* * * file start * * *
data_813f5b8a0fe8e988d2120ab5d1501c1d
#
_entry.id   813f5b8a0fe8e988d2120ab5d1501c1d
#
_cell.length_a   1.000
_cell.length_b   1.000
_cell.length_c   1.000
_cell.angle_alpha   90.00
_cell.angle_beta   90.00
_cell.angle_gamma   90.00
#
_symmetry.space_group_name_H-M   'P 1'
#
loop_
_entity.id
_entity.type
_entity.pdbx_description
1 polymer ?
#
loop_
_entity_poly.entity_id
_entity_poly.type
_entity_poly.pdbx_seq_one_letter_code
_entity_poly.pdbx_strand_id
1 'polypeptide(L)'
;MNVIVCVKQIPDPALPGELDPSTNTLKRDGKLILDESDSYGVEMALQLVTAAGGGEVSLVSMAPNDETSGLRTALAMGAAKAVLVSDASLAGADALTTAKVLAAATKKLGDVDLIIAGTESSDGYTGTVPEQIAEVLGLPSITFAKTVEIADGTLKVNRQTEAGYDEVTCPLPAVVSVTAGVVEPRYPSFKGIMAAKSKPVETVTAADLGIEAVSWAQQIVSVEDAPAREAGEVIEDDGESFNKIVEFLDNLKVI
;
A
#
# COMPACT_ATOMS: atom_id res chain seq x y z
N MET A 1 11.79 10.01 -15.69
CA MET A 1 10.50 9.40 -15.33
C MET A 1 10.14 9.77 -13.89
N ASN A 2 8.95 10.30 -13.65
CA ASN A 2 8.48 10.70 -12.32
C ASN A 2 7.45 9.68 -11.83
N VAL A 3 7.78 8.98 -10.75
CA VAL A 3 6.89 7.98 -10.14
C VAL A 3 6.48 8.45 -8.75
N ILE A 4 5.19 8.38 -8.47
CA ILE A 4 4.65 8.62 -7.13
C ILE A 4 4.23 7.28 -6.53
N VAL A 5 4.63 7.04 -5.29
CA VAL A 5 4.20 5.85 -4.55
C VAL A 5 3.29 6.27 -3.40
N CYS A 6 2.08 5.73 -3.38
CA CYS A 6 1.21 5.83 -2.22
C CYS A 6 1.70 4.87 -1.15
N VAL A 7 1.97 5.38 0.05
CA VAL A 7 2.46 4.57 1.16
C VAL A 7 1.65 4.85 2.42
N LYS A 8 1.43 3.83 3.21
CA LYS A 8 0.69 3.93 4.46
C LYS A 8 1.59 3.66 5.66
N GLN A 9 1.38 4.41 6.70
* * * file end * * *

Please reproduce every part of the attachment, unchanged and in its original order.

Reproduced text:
data_813f5b8a0fe8e988d2120ab5d1501c1d
#
_entry.id   813f5b8a0fe8e988d2120ab5d1501c1d
#
_cell.length_a   1.000
_cell.length_b   1.000
_cell.length_c   1.000
_cell.angle_alpha   90.00
_cell.angle_beta   90.00
_cell.angle_gamma   90.00
#
_symmetry.space_group_name_H-M   'P 1'
#
loop_
_entity.id
_entity.type
_entity.pdbx_description
1 polymer ?
#
loop_
_entity_poly.entity_id
_entity_poly.type
_entity_poly.pdbx_seq_one_letter_code
_entity_poly.pdbx_strand_id
1 'polypeptide(L)'
;MNVIVCVKQIPDPALPGELDPSTNTLKRDGKLILDESDSYGVEMALQLVTAAGGGEVSLVSMAPNDETSGLRTALAMGAAKAVLVSDASLAGADALTTAKVLAAATKKLGDVDLIIAGTESSDGYTGTVPEQIAEVLGLPSITFAKTVEIADGTLKVNRQTEAGYDEVTCPLPAVVSVTAGVVEPRYPSFKGIMAAKSKPVETVTAADLGIEAVSWAQQIVSVEDAPAREAGEVIEDDGESFNKIVEFLDNLKVI
;
A
#
# COMPACT_ATOMS: atom_id res chain seq x y z
N MET A 1 11.79 10.01 -15.69
CA MET A 1 10.50 9.40 -15.33
C MET A 1 10.14 9.77 -13.89
N ASN A 2 8.95 10.30 -13.65
CA ASN A 2 8.48 10.70 -12.32
C ASN A 2 7.45 9.68 -11.83
N VAL A 3 7.78 8.98 -10.75
CA VAL A 3 6.89 7.98 -10.14
C VAL A 3 6.48 8.45 -8.75
N ILE A 4 5.19 8.38 -8.47
CA ILE A 4 4.65 8.62 -7.13
C ILE A 4 4.23 7.28 -6.53
N VAL A 5 4.63 7.04 -5.29
CA VAL A 5 4.20 5.85 -4.55
C VAL A 5 3.29 6.27 -3.40
N CYS A 6 2.08 5.73 -3.38
CA CYS A 6 1.21 5.83 -2.22
C CYS A 6 1.70 4.87 -1.15
N VAL A 7 1.97 5.38 0.05
CA VAL A 7 2.46 4.57 1.16
C VAL A 7 1.65 4.85 2.42
N LYS A 8 1.43 3.83 3.21
CA LYS A 8 0.69 3.93 4.46
C LYS A 8 1.59 3.66 5.66
N GLN A 9 1.38 4.41 6.70